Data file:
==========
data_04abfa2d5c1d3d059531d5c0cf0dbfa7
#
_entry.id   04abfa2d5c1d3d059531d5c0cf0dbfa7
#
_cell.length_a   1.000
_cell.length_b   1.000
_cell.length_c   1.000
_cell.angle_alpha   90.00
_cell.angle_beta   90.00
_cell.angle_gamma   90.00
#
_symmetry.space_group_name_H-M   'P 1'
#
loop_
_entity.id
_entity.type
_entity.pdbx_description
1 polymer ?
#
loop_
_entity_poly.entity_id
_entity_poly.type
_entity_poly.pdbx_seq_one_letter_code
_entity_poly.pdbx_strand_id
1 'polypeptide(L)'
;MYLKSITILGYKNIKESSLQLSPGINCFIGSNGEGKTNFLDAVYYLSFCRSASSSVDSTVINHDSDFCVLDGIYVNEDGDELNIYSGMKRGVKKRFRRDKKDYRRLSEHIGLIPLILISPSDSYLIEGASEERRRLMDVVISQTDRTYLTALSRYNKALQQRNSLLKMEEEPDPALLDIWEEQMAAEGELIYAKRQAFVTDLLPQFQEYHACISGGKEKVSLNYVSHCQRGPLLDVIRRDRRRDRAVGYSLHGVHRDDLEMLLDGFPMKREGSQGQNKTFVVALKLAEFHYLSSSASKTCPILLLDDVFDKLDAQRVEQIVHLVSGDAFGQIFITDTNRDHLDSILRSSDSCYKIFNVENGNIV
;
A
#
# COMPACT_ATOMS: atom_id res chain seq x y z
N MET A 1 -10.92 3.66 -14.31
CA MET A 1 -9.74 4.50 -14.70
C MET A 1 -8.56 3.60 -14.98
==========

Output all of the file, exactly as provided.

data_04abfa2d5c1d3d059531d5c0cf0dbfa7
#
_entry.id   04abfa2d5c1d3d059531d5c0cf0dbfa7
#
_cell.length_a   1.000
_cell.length_b   1.000
_cell.length_c   1.000
_cell.angle_alpha   90.00
_cell.angle_beta   90.00
_cell.angle_gamma   90.00
#
_symmetry.space_group_name_H-M   'P 1'
#
loop_
_entity.id
_entity.type
_entity.pdbx_description
1 polymer ?
#
loop_
_entity_poly.entity_id
_entity_poly.type
_entity_poly.pdbx_seq_one_letter_code
_entity_poly.pdbx_strand_id
1 'polypeptide(L)'
;MYLKSITILGYKNIKESSLQLSPGINCFIGSNGEGKTNFLDAVYYLSFCRSASSSVDSTVINHDSDFCVLDGIYVNEDGDELNIYSGMKRGVKKRFRRDKKDYRRLSEHIGLIPLILISPSDSYLIEGASEERRRLMDVVISQTDRTYLTALSRYNKALQQRNSLLKMEEEPDPALLDIWEEQMAAEGELIYAKRQAFVTDLLPQFQEYHACISGGKEKVSLNYVSHCQRGPLLDVIRRDRRRDRAVGYSLHGVHRDDLEMLLDGFPMKREGSQGQNKTFVVALKLAEFHYLSSSASKTCPILLLDDVFDKLDAQRVEQIVHLVSGDAFGQIFITDTNRDHLDSILRSSDSCYKIFNVENGNIV
;
A
#
# COMPACT_ATOMS: atom_id res chain seq x y z
N MET A 1 -10.92 3.66 -14.31
CA MET A 1 -9.74 4.50 -14.70
C MET A 1 -8.56 3.60 -14.98